Ground Source Heat Pumps (GSHPs) use the earth's relatively constant temperature to provide heating (and sometimes cooling and hot water) for buildings. Even in the relatively cold winters of the UK the ground temperature is sufficient for good GSHP systems. The most suitable means of heating buildings using Ground Source Heat Pumps is by means of under-floor heating to maximise the efficiency of the system.
Ground source heat pumps operate on the same principles as a domestic fridge. The ground temperature is around 10°C, the same as the inside of a fridge. The under-floor heating system runs at roughly 40°C the same as the warm grille found at the back of all fridges.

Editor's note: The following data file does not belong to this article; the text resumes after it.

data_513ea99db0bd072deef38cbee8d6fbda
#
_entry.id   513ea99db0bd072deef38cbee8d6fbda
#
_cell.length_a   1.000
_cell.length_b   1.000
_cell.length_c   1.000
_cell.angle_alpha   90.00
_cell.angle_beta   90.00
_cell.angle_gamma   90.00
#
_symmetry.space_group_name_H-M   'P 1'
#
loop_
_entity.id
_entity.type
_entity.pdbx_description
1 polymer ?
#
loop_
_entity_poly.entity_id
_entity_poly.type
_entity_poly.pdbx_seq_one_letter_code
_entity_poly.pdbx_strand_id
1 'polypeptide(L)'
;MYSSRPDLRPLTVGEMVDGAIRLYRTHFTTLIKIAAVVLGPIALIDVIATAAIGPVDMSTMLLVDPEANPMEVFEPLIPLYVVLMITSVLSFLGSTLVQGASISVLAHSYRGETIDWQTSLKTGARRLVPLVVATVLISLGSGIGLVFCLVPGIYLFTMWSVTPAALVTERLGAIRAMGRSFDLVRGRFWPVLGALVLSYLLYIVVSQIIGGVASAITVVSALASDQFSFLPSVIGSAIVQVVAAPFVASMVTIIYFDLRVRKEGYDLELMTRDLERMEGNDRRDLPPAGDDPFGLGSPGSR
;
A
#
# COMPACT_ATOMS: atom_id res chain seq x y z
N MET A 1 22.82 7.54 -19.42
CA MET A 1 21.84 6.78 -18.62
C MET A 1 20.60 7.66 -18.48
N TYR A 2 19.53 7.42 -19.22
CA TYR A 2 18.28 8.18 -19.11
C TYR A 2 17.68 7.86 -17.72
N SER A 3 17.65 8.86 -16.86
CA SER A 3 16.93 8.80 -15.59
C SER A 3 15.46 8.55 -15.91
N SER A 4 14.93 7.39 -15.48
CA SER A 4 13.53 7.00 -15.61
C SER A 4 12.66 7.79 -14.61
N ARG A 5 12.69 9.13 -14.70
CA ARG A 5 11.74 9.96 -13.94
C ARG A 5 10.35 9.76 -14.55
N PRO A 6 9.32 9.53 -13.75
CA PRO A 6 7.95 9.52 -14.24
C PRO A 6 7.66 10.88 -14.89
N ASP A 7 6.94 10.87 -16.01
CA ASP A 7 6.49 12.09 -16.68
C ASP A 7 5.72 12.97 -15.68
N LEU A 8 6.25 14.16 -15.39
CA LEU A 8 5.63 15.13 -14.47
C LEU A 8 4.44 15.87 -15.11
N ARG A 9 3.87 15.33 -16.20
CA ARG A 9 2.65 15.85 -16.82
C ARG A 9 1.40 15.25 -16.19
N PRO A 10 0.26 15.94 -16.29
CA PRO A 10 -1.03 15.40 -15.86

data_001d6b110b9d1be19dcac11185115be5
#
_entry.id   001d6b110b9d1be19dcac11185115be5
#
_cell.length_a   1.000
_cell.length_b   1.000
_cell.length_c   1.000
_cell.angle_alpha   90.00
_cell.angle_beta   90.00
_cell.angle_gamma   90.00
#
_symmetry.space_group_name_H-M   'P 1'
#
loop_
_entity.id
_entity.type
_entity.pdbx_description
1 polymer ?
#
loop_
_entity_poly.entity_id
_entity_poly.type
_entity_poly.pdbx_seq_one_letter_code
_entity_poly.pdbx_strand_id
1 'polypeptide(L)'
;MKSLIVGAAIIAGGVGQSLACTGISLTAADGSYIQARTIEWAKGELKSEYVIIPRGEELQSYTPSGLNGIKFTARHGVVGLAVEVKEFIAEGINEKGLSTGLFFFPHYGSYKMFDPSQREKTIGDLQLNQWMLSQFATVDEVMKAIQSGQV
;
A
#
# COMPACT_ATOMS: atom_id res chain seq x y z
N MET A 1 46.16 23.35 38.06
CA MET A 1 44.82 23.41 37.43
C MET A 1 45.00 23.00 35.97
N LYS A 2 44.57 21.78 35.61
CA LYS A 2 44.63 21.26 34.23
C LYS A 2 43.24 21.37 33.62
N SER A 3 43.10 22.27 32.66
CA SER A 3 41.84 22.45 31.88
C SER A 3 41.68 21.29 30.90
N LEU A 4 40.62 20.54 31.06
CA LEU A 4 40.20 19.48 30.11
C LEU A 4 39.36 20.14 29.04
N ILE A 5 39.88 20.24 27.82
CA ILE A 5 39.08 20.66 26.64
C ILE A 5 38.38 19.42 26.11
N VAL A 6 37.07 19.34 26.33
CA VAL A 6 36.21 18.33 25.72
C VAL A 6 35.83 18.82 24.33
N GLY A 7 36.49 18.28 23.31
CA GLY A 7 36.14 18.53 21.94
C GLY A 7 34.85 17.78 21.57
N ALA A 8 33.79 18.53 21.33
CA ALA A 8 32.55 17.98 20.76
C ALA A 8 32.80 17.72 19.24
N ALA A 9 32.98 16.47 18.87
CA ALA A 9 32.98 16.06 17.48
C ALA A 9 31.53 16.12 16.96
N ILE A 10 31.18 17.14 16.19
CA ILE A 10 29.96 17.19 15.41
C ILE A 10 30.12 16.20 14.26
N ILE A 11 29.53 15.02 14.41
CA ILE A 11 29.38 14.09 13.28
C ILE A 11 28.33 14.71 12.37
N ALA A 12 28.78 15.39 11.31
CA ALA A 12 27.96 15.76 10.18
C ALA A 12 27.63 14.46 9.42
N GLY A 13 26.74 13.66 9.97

Air Source Heat Pumps (ASHPs) can be viable in areas where there is no mains gas.
Although not as efficient as GSHPs due to the fluctuating air temperatures.
Fluid circulates through the outside of the ASHP unit which then returns to the inside unit warmer. It can then be used to provide low temperature heating.
As the electricity grid gets cleaner and more renewable electricity is brought on line, so the carbon emissions from the heat pumps fall. There are no flammable fuels or tanks, no flue, no pilot light and no toxic exhaust gases. There are no road miles from biomass, LPG or oil tanker deliveries.